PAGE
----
For Raynaud’s Awareness Month, Show Your Colors

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by Nicola Whitehill |

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Raynaud's Awareness Month

Living the Dream Scleroderma Style

October is Raynaud’s Awareness Month. However, for Raynaud’s patients, everyday, whatever the month, is a Raynaud’s day. There is no cure.

Raynaud’s is the constriction of blood vessels in response to a decrease in temperature, and/or stress. This narrowing of the blood vessels can be extremely painful,sycforraynauds-symptoms accompanied with a burning or tingling sensation. Drug treatments target symptom suppression, and the more potent the drug, the more intense the side effect.

Raynaud’s can present on its own, where it is called Primary Raynaud’s, or it can appear along with another medical condition, like an autoimmune disease such as scleroderma, where it is known as Secondary Raynaud’s.

If Raynaud’s symptoms are not managed correctly, digital ulceration, gangrene, and even amputation can result.

The symptoms can cause an extremely visible three-way color change to the affected area, which can include any site on the body. The hands and feet are most commonly affected, but the ears, nose, and tongue, among other sites, can be affected also.

In recognition of Raynaud’s Awareness Month, the Facebook group “Raynaud’s Awareness” is holding an online global event on Oct. 31 — “Show Your Colours For Raynaud’s,” where a live Raynaud’s demonstration will be given.

In the meantime, please add any visual images you may have of a Raynaud’s attack to the event page, and please include any additional comments you think are important for awareness and education purposes. AND, please share the event with all of your local media contacts, and with anyone, anywhere, who you think it will have an impact on.

Here is the link to the event:

Due to the fantastic response to the “Show Your Colours Event,” the organizers (Raine, Louise and myself) have started a specific Facebook Page for purposes of sharing and raising Raynaud’s events and awareness throughout the year. Please get involved, and add information or the details of an event which you may be holding to raise awareness of this debilitating condition.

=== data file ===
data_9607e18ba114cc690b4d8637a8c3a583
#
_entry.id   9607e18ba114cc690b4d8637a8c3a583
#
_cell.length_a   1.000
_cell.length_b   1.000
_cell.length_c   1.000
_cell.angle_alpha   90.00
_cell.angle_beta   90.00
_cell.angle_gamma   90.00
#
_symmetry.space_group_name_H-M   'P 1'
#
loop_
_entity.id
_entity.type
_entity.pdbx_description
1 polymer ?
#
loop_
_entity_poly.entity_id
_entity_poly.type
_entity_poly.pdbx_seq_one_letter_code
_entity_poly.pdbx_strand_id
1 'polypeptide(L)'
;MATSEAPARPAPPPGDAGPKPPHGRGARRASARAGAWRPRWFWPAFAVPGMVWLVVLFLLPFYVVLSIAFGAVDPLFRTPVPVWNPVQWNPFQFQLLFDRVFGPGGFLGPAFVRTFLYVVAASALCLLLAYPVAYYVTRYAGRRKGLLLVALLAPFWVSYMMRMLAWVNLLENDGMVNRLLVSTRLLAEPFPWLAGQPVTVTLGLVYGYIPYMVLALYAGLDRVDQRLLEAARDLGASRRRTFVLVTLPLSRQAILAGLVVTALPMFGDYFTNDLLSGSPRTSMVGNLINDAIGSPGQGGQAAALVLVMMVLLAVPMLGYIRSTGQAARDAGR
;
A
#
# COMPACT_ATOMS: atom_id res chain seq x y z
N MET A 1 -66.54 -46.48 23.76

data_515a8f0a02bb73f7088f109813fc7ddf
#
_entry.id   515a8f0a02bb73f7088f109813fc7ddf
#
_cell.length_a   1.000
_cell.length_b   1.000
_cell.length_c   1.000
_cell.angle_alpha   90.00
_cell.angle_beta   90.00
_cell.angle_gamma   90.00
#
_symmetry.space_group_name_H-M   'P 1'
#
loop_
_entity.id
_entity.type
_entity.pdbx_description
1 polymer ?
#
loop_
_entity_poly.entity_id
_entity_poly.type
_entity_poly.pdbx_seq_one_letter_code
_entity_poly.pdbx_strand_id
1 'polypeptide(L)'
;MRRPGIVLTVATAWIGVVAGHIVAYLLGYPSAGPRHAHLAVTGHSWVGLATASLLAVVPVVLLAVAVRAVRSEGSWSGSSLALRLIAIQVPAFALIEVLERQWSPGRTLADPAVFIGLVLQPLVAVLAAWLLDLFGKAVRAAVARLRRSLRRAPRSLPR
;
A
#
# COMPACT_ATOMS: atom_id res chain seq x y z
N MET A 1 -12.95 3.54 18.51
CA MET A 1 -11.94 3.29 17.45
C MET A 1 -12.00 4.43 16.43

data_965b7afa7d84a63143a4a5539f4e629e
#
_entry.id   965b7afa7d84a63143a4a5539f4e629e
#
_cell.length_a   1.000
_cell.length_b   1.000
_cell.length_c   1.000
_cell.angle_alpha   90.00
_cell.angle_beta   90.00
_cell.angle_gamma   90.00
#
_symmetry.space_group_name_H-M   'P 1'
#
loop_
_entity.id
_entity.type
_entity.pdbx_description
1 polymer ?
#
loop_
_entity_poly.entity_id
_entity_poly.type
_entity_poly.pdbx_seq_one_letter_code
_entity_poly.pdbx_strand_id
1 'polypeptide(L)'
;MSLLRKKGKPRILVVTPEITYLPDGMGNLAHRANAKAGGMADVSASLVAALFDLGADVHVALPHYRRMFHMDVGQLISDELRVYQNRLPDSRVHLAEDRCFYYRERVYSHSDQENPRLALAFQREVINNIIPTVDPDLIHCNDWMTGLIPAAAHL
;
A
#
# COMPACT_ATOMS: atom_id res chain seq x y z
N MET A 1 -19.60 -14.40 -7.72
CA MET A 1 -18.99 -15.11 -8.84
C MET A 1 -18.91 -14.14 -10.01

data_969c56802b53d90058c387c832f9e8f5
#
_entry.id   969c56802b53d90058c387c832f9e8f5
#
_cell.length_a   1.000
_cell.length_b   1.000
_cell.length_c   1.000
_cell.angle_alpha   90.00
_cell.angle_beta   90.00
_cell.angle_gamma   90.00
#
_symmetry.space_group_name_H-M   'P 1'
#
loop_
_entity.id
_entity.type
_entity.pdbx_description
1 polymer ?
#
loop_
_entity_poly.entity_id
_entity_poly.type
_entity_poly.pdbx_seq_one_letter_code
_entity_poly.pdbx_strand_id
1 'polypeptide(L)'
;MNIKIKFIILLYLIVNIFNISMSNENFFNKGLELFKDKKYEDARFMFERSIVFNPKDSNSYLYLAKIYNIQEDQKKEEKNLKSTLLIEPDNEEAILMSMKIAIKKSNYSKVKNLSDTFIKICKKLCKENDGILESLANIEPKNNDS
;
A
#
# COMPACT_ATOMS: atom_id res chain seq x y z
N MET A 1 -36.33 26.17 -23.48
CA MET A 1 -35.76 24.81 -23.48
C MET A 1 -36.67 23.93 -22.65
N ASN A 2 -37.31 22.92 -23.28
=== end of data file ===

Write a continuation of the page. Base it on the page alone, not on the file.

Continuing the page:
Here’s the link to that page:

I wrote about the U.K.’s current treatment approach and guidelines for Raynaud’s management on Day 24 of my Scleroderma Awareness Campaign:

As well, I included more about Raynaud’s symptom challenges in my Seasonal Change article:

A Raynaud’s attack can bring about tingling, burning, throbbing sensations, where the affected area goes into spasm and is extremely painful. For me, when the blood gradually returns to the affected area, the feeling is similar to “pins and needles.” The longer the loss of circulation, the more intense and painful will be the time when the blood returns.

All in all, the management of Raynaud’s has improved marginally over the years, in my view. However, this area of medicine still remains relatively neglected, with drug treatments targeting symptoms suppression as opposed to prevention and blood vessel repair.

Raynaud’s has also shown to be managed with “repurposed drugs.” For example, some patients have reported an improvement in their Raynaud’s symptoms by taking the anti-depressant fluoxetine (Prozac).


On a personal level, I manage my Raynaud’s symptoms by being mindful to prevent an attack in the first place. This means that I am under house arrest for most of the time, with medical appointments taking priority in my diary, and prepared for days in advance.

My Raynaud’s symptoms have improved since taking bosentan 125 mg twice a day continuously for four years. Bosentan has been the magic pill for me in terms of reducing painful, debilitating digital ulcers. [Bosentan, sold under brand name Tracleer, is approved in the U.S. and Europe to treat pulmonary arterial hypertension.]

I shared my tips for managing Raynaud’s here:

Please comment below if you have some helpful tips for managing your Raynaud’s. I very much hope that a cure for this condition will be discovered in my lifetime. #RaynaudsFreeWorld

Note: Scleroderma News is strictly a news and information website about the disease. It does not provide medical advice, diagnosis, or treatment. This content is not intended to be a substitute for professional medical advice, diagnosis, or treatment. Always seek the advice of your physician or other qualified health provider with any questions you may have regarding a medical condition. Never disregard professional medical advice or delay in seeking it because of something you have read on this website. The opinions expressed in this column are not those of Scleroderma News, or its parent company, BioNews Services, and are intended to spark discussion about issues pertaining to scleroderma.


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